Newberry Mountain Wilderness
Location: San Bernardino County; 15 miles east of Barstow, California (Note: Boundary set backs from roads or trails are 30 to 300 feet)
Area Description : 26,102 acres. The Newberry Mountains Wilderness is noted for its rugged volcanic mountains and deep, maze-like canyons. Topography ranges from 2,200 feet in the north to 5,100 feet in the south. The unique desert features are the result of ancient volcanic activity. Desert bighorn sheep have historically traveled this area, and prairie falcons and golden eagles stop here to forage and rest. Spring wildflower displays are likely along the west boundary.
Getting There: Access to this wilderness is by Camp Rock Road from either Interstate 40 or State Highway 247.
Nonfederal Lands: Private lands may lie within the wilderness area. Please respect the owner and do not use these lands without permission.
Additional Information: Signs indicating "Wilderness" and "Closed Road" or "Closed Route" are placed at various intervals. Vehicles can be parked outside the wilderness boundary; however, the boundary is set back 30 feet from unmaintained dirt roads and 300 feet on paved roads.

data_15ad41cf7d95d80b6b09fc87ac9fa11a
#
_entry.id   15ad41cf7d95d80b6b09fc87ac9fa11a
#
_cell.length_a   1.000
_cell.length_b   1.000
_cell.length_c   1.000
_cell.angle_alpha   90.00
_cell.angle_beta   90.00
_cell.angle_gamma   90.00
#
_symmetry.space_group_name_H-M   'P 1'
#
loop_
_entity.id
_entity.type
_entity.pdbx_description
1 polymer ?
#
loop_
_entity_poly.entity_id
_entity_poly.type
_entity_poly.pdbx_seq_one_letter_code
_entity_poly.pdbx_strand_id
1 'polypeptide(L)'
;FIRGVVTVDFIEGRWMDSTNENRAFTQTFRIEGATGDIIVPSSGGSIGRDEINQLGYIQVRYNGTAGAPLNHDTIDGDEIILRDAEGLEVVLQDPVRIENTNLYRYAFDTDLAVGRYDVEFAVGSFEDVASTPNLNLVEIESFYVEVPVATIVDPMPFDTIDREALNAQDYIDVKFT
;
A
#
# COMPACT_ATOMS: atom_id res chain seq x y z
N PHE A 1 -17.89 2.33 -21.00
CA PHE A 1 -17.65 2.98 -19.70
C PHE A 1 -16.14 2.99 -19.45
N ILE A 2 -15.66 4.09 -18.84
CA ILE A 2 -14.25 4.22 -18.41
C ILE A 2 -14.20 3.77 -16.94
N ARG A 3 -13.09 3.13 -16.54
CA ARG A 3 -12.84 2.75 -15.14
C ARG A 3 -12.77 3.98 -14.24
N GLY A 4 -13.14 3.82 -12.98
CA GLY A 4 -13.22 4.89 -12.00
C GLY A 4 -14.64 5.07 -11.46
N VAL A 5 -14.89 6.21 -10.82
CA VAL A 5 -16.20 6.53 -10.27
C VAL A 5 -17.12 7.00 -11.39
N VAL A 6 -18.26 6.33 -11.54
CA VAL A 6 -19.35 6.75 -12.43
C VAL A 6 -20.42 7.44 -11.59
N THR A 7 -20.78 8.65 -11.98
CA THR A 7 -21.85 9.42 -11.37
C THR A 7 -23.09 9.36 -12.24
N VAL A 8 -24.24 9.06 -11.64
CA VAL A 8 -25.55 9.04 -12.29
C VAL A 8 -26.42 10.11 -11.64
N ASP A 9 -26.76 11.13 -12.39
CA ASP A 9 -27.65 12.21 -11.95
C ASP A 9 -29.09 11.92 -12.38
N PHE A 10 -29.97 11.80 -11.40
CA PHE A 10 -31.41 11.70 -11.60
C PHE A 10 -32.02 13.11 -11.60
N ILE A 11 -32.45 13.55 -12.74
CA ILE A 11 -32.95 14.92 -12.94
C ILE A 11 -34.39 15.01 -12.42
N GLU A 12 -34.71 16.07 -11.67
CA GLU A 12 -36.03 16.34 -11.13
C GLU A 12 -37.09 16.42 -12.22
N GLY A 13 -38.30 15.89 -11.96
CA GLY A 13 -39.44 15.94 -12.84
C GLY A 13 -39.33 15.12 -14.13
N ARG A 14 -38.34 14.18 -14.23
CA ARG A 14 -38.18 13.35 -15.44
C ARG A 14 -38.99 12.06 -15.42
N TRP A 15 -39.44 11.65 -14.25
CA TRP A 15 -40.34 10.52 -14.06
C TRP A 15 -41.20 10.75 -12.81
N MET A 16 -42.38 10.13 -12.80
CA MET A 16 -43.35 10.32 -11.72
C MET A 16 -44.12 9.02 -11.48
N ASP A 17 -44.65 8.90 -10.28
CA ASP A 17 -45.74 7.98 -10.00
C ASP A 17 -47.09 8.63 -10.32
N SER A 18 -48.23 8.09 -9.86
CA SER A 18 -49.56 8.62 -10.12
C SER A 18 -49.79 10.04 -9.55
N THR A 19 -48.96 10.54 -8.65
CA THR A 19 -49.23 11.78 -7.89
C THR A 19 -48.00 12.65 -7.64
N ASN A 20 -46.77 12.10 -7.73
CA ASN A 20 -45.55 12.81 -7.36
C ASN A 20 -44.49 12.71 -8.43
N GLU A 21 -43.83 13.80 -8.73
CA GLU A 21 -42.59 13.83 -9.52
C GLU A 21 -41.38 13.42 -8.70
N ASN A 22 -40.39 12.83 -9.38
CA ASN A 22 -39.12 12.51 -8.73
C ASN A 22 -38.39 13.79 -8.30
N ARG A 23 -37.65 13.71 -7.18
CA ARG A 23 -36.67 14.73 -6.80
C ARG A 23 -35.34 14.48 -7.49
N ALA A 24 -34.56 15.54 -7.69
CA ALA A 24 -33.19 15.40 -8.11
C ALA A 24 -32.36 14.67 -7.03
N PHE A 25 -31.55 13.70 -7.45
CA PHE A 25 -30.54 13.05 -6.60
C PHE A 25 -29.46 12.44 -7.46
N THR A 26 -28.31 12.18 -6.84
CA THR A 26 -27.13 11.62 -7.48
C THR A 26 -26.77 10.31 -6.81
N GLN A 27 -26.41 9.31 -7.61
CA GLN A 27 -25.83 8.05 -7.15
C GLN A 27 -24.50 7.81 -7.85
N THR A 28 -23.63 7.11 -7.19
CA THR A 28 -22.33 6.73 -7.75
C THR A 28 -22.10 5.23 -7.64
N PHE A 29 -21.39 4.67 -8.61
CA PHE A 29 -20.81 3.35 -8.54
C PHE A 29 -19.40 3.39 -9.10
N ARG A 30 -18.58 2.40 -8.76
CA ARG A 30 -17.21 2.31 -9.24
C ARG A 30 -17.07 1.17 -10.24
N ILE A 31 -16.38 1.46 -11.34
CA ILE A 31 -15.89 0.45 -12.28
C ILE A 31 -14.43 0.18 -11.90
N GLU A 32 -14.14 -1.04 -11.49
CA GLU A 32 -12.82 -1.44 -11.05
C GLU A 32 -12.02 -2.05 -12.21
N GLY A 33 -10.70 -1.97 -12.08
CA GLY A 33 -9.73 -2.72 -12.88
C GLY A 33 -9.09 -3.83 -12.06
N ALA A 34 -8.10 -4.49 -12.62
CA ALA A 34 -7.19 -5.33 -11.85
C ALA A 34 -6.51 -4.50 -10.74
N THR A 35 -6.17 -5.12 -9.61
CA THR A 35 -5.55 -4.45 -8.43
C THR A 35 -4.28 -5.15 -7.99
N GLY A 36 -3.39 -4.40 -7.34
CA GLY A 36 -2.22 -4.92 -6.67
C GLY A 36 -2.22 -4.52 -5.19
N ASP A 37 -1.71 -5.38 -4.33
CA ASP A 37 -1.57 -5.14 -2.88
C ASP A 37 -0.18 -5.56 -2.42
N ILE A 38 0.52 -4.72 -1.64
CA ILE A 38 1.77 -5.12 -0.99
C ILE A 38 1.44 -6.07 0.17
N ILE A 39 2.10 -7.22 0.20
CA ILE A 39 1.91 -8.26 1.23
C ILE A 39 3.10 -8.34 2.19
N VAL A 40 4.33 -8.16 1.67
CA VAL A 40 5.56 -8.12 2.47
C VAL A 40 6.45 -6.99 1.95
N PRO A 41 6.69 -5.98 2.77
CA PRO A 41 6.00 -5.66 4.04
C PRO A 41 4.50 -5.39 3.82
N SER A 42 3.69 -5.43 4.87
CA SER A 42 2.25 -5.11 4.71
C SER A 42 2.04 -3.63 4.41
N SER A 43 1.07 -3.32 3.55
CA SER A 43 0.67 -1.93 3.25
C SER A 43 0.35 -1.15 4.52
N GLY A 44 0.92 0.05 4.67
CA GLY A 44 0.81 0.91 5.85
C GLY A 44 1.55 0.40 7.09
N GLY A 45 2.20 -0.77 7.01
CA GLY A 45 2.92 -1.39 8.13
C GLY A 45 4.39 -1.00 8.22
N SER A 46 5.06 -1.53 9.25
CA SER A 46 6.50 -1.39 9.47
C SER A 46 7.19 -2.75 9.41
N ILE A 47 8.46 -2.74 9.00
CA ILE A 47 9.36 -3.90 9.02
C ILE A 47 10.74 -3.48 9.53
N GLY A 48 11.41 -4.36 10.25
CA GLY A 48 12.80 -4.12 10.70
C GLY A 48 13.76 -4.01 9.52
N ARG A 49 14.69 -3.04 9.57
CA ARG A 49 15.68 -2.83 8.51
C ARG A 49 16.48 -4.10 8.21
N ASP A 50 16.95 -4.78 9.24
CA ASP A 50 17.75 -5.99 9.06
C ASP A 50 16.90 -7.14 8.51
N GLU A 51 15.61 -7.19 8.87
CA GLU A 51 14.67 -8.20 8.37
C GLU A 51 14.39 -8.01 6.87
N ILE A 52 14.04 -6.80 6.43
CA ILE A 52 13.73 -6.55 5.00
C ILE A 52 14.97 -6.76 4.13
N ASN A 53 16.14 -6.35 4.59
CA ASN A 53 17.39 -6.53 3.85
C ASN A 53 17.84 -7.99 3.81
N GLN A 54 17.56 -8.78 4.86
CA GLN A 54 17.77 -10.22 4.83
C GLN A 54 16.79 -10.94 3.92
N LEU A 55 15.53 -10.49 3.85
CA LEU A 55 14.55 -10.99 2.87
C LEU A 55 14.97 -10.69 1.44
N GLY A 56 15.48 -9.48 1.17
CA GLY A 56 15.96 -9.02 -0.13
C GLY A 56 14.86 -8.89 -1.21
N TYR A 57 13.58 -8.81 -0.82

Mechanized or motorized vehicles are NOT PERMITTED in a wilderness
Hunting, fishing, and non-commercial trapping are allowed under state and local laws.
Pet are allowed, but please keep your pets under control at all times.
Horses are permitted, however you may be required to carry feed.
Removal, disturbance, or attempting to remove archaelogical materials is a felony. Selling, receiving, purchasing, transporting, exchanging or offering to do so is prohibited by law.
CAMPING : Camping is permitted, limited to 14 days. After 14 days, campers must relocate at least 25 miles from previous site.
Help BLM preserve California's fragile deserts. Please park your vehicle or set up camp in previously disturbed sites.
Gathering wood for campfires, when permitted, is limited to dead and down materials. Do not cut live vegetation.
The BLM encourages all desert recreationists and travelers exploring public lands, not only within southern California but through the west, to use propylene glycol based antifreeze/coolant in their touring and recreation vehicles. Proven safer, it will have minimal impacts on the wildlife and the environment should a leak occur.